What is a Question Tag?
A question tag is a grammatical structure where a short question is asked at the end of a sentence to express interest rather than seek information. Question tags are used to keep the conversation open.
- This must be steamed first, mustn’t it?
- There isn’t a single library in my area, is there?
- Raman already paid the bill online, didn’t he?
- The teacher will mark you absent if you don’t finish this assignment, won’t she?
The phrases in blue are question tags.
Question Tags – Pattern
For positive statements: Question tag = Auxiliary + n’t + Subject
- Rajlakshmi has peeled the potatoes, hasn’t she?
- Dharma and Punit went cycling, didn’t they?
For negative statements: Question tag = Auxiliary + Subject
- The boys didn’t like to stay in the hostel, did they?
- The journey wasn’t so tiring after all, was it?
It is easy to form a question tag:
- Rewrite the sentence replacing the full-stop with a comma (,).
- Change the verb in the sentence to its contracted form for negative tagging.
- Add the appropriate verb for positive tagging.
- Add the appropriate pronoun after the verb/contraction.
Add a question mark (?) to finish.
- Sameer borrowed your pen two days ago , didn’t he?
- She couldn’t have walked home with all the bags , could she?
- Daddy used to spend his Sundays in the garage, didn’t he?
- The scientists were shocked to see the footage , weren’t they?
- Tanya is the best artist I know , isn’t she?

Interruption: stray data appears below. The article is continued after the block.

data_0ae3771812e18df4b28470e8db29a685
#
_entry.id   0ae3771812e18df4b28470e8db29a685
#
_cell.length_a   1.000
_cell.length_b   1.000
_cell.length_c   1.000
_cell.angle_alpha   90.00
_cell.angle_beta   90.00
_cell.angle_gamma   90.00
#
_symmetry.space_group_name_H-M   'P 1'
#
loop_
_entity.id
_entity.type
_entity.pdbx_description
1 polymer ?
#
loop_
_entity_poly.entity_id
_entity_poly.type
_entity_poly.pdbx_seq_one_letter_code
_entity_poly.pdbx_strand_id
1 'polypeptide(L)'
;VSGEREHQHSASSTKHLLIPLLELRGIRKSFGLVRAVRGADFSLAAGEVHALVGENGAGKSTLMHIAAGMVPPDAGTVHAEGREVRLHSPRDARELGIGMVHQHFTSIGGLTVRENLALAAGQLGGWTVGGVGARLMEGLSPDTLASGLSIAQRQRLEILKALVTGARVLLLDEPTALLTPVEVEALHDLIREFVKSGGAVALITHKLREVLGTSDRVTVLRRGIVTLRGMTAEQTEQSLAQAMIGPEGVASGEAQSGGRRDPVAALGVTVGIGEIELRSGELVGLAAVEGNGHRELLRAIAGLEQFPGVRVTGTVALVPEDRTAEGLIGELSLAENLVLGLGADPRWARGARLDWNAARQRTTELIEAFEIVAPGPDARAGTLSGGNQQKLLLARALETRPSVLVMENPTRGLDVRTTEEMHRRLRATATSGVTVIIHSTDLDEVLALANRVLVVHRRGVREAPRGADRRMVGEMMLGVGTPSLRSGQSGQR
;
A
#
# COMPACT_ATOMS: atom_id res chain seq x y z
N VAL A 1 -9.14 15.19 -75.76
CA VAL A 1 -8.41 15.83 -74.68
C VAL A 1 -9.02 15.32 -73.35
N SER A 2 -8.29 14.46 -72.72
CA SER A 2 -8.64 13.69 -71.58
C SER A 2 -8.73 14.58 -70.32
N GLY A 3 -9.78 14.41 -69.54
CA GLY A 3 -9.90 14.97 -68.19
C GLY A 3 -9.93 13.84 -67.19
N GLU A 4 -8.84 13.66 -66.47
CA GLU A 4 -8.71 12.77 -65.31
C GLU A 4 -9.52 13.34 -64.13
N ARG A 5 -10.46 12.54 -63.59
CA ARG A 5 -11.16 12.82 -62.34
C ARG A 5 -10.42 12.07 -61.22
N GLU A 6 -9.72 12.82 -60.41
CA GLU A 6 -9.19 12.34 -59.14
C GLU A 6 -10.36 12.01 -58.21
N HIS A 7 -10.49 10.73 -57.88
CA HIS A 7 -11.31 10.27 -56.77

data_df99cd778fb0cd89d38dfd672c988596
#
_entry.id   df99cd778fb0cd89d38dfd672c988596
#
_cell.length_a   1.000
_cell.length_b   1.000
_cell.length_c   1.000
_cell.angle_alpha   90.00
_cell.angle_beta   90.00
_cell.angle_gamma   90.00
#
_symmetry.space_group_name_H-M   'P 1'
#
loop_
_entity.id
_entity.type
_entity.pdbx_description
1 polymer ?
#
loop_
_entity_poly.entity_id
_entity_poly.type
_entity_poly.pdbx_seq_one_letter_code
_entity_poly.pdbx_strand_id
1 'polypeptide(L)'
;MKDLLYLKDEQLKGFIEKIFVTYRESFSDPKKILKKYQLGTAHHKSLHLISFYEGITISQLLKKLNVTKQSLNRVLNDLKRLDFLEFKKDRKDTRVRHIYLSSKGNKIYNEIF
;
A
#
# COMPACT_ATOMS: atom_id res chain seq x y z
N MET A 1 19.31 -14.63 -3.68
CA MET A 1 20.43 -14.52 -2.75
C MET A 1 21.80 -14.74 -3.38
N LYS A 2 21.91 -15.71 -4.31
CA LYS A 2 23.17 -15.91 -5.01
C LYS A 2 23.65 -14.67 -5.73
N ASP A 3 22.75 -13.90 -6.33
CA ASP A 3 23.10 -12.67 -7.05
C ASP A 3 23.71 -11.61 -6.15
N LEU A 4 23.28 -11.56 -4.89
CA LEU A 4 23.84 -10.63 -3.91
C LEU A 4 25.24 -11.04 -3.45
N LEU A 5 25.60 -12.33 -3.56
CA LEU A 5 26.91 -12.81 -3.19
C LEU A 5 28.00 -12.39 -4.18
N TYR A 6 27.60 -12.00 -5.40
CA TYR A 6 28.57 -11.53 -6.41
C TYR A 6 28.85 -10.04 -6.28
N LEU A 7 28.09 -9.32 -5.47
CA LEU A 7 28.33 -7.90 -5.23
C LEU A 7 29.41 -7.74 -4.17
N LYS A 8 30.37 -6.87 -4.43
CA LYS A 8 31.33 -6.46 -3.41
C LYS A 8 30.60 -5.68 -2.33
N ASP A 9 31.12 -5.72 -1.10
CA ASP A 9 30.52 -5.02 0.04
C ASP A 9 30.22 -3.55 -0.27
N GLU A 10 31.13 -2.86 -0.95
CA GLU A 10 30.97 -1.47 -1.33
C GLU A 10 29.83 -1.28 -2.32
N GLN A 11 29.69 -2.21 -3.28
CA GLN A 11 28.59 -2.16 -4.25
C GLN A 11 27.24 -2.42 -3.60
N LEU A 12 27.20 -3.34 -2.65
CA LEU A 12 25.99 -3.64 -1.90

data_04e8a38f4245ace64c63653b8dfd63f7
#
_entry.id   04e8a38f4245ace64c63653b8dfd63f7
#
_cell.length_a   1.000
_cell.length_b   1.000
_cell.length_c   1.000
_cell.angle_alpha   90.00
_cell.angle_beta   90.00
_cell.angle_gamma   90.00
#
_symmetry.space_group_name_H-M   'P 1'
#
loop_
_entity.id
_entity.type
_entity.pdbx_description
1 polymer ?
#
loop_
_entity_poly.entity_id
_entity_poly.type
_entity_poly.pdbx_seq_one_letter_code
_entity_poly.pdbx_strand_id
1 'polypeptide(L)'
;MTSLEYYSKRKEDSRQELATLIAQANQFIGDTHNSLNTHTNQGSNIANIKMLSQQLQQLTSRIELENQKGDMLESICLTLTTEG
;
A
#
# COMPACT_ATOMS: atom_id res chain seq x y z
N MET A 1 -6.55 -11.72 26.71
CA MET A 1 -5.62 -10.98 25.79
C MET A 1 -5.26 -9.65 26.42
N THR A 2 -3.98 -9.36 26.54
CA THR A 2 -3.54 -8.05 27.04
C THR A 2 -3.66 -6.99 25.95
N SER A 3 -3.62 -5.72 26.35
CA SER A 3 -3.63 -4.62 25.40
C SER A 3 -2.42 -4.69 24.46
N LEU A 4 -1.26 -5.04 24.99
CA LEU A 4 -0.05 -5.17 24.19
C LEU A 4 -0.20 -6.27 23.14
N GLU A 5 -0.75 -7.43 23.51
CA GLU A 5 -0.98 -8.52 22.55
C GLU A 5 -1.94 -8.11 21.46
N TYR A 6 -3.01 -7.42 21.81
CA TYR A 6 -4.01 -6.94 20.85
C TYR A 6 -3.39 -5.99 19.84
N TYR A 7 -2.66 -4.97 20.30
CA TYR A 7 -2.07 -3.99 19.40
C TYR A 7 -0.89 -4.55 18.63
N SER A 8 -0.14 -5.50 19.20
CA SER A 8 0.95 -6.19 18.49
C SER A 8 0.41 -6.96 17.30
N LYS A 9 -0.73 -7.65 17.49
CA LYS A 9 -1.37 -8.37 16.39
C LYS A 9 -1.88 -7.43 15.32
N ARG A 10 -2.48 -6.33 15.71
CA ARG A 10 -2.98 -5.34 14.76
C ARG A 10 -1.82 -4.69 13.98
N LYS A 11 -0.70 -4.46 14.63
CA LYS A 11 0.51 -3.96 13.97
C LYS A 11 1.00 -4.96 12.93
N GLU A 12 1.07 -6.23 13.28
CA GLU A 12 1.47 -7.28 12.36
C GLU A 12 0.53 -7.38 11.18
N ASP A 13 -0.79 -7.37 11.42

How to Form Question Tags
What are Short Answers?
- Short answers are generally used in direct speech or during an engaging conversation.
- The questions to short answers usually begin with auxiliary verbs.
Short Answer – Pattern
Yes + Pronoun + Auxiliary
No + Pronoun + Auxiliary + n’t (not)
Will Mr Wilson allow Dennis inside his house?
- Yes, he will.
- No, he won’t/will not.
Could this have been a planned robbery?
- Yes, it could have.
- No, it couldn’t have/could not have.
Is Faisal asleep?
- Yes, he is.
- No, he isn’t.
Agreements with Statements
Agreements with affirmative statements are made with
Yes/So/Of course + Pronoun + Auxiliary
- It is a good book. – Yes, it is.
- Leena has already come. – So she has.
- He can speak Italian very well. – Of course, he can.
- He looks dishonest. – Yes, he does.
Agreements with negative statements are made with
No + Pronoun + Auxiliary + n’t/not
- The fruits aren’t good. – No, they aren’t.
- Hamsa doesn’t like butter. – No, she doesn’t.
- Rashmi hasn’t bought the car yet. – No, she hasn’t.
- They haven’t played well. – No, they haven’t.
Disagreements with Statements
Disagreements with affirmative statements are made with
No/Oh no + Pronoun + Auxiliary + n’t/not
But is used in disagreement with a question or an assumption
- The cakes are stale. – Oh no, they aren’t.
- You are joking. – Oh no, I am not.
- Why did you steal the money? – But I didn’t.
- I suppose he knows Photoshop. – But he doesn’t.
Disagreements with negative statements are made with
(Oh) yes (Oh) but + Pronoun + Auxiliary
- You can’t read that. – Yes, I can.
- They won’t come again. – But they will.
- You don’t know Cheryl. – Oh yes, I do.
- I didn’t break the glass. – Oh, but you did.